Mr. McQuown: The only thing that I can say is what Layla touched on about choosing your clients. You have to pick jobs that you will excel at 100%, not just because you want the revenue or the client when the technology they use is totally different from what you are skilled at. The list of variables that can make a client inappropriate for you is a long one—maybe it is too big, too small and so on. What has worked out very well for us is to call a spade a spade. We are all sipping the fire hose here, and there is so much work to be had that it is not even funny. We have worked out relationships with companies that are bigger than us, smaller, the same size and those which used different technologies. Some are very, very good; some need to be worked on. Some we don't trust to do the work for us. We have said, "Okay, we have a client that needs this and we do not do it. We are trusting you to do the job." We essentially hand over the client to that person, and it's theirs to lose. It's almost a shoo-in that they are going to get the work because we have given them the recommendation. It works the opposite way, too. Somebody bigger can't handle a job or doesn't have the bandwidth and they know that they can hand it down to us. We have gotten the nod from Proxicom, for example, and the customer knows that they can trust us to do the work. I know there have been a lot of missed revenue opportunities and clients we have passed up as a result, but it would not have been appropriate for us and would have come back to haunt us. You have to establish a network, and you have to establish it quickly. In the services industry, there is no reason to think that you're competitors; you just aren't. Yes, you might bid against them on a job or two, but the fact of the matter is that there is enough work out there for everybody.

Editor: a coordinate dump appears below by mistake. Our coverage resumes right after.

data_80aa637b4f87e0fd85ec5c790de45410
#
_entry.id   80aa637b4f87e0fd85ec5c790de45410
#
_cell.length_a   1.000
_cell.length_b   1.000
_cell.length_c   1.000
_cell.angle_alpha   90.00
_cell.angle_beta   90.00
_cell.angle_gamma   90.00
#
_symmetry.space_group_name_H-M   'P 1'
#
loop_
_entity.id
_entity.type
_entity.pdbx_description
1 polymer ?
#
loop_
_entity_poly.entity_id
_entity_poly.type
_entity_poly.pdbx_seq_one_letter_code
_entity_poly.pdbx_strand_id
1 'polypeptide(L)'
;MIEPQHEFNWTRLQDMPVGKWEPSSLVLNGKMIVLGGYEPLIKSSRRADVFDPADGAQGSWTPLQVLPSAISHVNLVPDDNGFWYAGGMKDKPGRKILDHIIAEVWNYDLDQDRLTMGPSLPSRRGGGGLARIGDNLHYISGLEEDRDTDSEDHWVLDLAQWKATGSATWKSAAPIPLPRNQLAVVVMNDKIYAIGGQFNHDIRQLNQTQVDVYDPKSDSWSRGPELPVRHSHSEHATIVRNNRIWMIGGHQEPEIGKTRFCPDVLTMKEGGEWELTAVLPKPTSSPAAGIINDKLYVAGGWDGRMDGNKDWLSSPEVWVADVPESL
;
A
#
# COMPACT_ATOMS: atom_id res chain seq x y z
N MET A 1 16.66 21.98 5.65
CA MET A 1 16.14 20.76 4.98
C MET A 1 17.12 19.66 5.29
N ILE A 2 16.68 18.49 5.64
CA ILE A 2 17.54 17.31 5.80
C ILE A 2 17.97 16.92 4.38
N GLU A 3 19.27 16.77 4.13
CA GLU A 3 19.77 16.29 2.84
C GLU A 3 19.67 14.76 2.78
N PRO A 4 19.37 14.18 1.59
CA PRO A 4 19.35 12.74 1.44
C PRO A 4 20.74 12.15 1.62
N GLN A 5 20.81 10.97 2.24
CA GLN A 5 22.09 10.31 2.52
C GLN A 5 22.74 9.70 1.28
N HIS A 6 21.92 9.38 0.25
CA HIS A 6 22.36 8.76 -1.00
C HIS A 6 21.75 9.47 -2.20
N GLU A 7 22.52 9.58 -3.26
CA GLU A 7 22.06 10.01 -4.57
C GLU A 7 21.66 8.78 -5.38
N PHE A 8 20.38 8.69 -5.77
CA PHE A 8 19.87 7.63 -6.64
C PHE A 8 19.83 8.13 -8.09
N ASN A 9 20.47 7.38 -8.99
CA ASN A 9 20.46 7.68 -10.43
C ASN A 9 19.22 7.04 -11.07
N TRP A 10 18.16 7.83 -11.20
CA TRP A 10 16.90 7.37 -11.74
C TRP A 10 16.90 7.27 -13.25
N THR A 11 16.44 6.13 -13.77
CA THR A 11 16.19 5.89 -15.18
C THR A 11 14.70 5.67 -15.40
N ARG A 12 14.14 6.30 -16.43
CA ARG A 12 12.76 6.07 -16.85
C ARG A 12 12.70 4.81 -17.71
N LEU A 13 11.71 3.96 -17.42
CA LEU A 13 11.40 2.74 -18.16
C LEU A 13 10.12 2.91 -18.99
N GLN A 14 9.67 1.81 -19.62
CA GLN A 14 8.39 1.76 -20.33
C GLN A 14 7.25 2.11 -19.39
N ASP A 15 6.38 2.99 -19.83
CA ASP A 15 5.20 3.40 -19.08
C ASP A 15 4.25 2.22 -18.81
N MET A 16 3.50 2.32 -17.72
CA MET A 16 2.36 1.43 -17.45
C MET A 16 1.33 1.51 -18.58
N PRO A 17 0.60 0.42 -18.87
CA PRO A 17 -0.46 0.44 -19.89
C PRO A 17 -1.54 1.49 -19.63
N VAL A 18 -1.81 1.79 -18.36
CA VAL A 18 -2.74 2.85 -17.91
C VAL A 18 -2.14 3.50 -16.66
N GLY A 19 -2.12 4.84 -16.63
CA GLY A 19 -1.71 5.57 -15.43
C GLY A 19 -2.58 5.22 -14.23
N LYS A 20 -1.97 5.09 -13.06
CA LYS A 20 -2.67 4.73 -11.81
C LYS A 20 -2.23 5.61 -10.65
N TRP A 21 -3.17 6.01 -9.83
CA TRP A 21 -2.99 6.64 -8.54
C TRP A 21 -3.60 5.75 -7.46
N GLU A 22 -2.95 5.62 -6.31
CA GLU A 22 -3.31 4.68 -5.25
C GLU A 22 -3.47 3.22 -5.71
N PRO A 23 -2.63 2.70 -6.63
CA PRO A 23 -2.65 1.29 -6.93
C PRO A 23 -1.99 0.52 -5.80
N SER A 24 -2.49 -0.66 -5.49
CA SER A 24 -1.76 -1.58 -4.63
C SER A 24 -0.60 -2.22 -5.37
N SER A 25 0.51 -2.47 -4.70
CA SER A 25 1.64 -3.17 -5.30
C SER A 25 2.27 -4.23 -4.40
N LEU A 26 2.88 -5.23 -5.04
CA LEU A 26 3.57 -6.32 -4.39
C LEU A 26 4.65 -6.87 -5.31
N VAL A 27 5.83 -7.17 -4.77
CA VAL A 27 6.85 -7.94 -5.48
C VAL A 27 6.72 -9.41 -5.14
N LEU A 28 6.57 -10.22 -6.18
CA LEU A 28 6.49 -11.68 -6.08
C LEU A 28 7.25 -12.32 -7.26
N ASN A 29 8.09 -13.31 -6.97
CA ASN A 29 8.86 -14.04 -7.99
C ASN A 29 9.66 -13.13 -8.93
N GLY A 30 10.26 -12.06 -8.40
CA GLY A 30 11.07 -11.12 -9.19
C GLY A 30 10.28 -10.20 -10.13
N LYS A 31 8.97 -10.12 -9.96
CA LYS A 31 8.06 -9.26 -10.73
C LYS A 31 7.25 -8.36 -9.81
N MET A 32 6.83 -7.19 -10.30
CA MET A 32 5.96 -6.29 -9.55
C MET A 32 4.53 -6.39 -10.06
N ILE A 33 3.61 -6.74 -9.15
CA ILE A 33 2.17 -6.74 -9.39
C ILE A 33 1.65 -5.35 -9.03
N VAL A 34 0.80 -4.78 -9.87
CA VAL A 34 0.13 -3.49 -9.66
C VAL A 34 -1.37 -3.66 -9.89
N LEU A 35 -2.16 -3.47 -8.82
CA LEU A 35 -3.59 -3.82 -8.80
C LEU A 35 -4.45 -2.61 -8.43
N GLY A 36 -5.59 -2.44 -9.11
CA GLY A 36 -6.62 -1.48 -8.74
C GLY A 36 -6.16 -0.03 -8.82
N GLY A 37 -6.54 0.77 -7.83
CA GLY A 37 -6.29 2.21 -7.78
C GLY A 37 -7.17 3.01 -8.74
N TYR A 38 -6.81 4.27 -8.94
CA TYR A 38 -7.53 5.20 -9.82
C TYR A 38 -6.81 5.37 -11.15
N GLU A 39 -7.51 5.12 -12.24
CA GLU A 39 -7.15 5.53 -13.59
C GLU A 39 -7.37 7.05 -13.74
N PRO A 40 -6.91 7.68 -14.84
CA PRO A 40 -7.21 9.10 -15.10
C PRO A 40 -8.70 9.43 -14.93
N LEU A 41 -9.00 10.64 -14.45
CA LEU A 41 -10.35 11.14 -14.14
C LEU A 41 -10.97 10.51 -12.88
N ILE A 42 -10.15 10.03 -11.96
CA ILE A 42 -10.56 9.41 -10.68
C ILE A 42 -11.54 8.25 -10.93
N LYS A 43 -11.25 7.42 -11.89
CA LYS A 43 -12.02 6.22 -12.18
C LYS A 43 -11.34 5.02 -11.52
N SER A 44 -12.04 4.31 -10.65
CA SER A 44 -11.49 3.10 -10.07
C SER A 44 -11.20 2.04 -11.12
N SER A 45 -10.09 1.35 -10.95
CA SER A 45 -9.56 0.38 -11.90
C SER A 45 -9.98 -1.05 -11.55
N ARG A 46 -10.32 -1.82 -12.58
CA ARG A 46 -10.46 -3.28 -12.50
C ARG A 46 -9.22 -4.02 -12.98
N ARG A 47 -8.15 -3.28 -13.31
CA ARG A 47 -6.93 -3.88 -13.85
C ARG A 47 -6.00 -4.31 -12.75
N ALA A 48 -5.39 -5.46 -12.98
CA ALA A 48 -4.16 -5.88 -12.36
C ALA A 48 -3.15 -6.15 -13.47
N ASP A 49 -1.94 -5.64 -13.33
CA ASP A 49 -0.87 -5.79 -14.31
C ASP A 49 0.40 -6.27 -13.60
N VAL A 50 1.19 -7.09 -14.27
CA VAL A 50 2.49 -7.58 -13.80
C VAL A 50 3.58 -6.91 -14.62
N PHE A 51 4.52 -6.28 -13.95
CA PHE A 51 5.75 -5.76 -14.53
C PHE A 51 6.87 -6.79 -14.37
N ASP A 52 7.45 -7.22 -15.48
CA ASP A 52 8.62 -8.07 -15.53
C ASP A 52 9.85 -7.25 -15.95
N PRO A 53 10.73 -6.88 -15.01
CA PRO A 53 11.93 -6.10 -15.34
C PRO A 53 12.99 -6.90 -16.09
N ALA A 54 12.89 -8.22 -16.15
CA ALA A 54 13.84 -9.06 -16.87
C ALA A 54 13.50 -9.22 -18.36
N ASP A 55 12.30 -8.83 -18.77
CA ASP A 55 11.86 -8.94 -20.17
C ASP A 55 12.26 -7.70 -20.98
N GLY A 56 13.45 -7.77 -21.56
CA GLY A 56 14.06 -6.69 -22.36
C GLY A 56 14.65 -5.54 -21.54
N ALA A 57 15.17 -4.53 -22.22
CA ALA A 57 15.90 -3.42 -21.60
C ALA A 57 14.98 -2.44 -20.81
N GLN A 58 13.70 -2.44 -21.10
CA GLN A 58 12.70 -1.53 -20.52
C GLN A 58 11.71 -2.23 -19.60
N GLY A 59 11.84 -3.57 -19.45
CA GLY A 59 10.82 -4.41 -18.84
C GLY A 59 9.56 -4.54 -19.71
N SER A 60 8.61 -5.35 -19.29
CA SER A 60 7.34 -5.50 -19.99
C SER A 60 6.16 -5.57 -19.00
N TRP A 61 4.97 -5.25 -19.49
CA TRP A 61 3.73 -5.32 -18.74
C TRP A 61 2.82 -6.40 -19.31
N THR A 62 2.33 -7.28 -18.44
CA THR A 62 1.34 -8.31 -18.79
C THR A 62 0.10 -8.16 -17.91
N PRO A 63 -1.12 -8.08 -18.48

Ms. MacPherson: Thanks, Patrick. I think we are going to wrap there. Let me close with a couple of thoughts. What we have seen this morning is that there are different styles and approaches, but there is clear consistency on the need to focus on your people, hire people who complement you, focus on your customers, manage the kind of work you bring in—and believe in yourself and your dreams. We would like to thank our panelists, and thank you all for coming this morning.